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When Standalone Meetings No Longer Seem Workable

There are many reasons to have a standalone Sexual Assault Response Team in each community. 1) SARTs focus exclusively on sexual violence which is the most under-reported crime, 2) SARTs can be adaptable and grounded in specific experiences of sexual violence victim/survivors, 3) SARTs can specialize in changing specific practices when responding to sexual violence in the community. There are so many reasons—however, some regions cannot sustain a standalone SART after the initial development of the team or protocols. I’ve had a number of folks reach out and say, “Our rural agencies can’t attend so many meetings. Can we just combine?” The answer is not really and kind of.

When the issue of the standalone SART arises, you have some questions you need to answer honestly and openly as a team.

  • Can we reduce meeting frequency/length/location and still maintain a quality team?Sometimes, you can change up the components of the team meeting and this adjustment is enough to allow a standalone team to continue. Particularly around frequency and length of meetings, sometimes a team can move to bi-monthly in order to continue their good work in a more sustainable manner.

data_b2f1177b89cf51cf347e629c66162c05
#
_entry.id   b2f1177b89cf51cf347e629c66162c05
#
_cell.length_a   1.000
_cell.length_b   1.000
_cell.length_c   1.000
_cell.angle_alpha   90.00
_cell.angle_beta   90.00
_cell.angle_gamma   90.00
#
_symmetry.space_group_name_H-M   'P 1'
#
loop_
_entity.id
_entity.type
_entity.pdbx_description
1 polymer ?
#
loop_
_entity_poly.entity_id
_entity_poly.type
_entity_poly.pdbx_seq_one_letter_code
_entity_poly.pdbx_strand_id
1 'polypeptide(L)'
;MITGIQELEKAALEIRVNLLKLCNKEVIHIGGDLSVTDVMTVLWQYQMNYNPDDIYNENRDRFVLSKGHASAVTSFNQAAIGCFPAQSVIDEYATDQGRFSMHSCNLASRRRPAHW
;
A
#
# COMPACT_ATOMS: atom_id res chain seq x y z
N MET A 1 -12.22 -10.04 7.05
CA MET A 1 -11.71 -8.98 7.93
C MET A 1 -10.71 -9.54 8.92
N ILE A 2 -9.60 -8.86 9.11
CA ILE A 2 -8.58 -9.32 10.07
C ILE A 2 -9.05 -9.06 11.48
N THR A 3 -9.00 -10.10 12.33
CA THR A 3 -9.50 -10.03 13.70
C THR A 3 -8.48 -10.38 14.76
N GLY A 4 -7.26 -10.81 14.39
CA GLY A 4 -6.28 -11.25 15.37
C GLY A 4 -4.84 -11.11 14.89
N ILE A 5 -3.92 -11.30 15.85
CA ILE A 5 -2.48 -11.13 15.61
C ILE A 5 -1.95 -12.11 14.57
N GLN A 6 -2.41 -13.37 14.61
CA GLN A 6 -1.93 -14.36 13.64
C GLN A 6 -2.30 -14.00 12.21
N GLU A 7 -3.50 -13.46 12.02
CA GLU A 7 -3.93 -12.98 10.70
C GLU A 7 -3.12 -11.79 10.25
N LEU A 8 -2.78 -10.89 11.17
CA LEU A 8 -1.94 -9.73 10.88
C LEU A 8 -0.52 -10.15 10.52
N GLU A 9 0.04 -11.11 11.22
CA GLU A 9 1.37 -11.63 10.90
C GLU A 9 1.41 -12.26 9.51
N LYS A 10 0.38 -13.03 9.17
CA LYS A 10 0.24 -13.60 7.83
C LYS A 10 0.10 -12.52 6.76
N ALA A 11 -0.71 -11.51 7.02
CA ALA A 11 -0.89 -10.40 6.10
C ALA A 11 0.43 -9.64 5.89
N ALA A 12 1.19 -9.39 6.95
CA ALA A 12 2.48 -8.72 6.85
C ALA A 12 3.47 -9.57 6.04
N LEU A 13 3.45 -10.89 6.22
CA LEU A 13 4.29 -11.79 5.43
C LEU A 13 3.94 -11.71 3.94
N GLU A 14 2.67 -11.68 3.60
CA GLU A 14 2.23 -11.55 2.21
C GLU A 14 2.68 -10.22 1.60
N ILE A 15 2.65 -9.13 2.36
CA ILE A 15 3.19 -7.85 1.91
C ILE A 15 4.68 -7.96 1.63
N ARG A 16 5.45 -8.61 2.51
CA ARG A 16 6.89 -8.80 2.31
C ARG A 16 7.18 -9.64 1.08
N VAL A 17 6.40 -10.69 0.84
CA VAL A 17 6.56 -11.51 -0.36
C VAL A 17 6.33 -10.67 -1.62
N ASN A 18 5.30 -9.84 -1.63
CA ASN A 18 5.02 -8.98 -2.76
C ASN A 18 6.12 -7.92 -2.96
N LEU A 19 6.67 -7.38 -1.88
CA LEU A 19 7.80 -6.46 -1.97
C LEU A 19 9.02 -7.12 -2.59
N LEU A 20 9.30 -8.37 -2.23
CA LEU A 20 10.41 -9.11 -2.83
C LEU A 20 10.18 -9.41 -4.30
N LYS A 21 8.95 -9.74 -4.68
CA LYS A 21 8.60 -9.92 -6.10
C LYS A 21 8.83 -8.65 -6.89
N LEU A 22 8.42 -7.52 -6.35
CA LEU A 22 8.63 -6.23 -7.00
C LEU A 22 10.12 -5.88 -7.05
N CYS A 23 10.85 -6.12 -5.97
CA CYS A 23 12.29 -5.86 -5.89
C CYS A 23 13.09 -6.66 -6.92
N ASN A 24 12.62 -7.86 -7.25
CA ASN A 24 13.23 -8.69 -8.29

• Can we create a new structure to meet team needs?Sometimes, teams will move to a subcommittee model. This is where the full team meets occasionally as a check-in and update time, and the subcommittee continues to meet regularly to make intensive progress on intiatives. Each committee focuses on a specific set of tasks that are related to their work. For example, think of a hospital protocol subcommittee, college/university subcommittee, or a law enforcement interviewing subcommittee.
  • Are there similar meetings where the majority of the team already meets?Some communities have meetings that center on child protection, domestic violence, or drug task forces. If the majority of your team is already there, perhaps adding an additional, separate SART meeting can reduce strain on the agencies in attendance and increase attendance at your meetings.
  • Can you be part of other meetings and still cover the important work of the SART?If you can’t add that extra SART meeting, can you combine with a similar focus meeting AND still advocate for sexual violence victim/survivors? This can be really challenging but is not outside of the realm of possibility. If you cannot *actually* do the work of the SART–and remained focused only on sexual violenceresponse–in this other meeting, it’s not a good choice.

Sustaining teams in rural spaces can pose some questions. If you are thinking of combining, consider the questions above with your team. Any experience with this process? Other questions you might want a team to ask themselves? Leave your thoughts in the comments!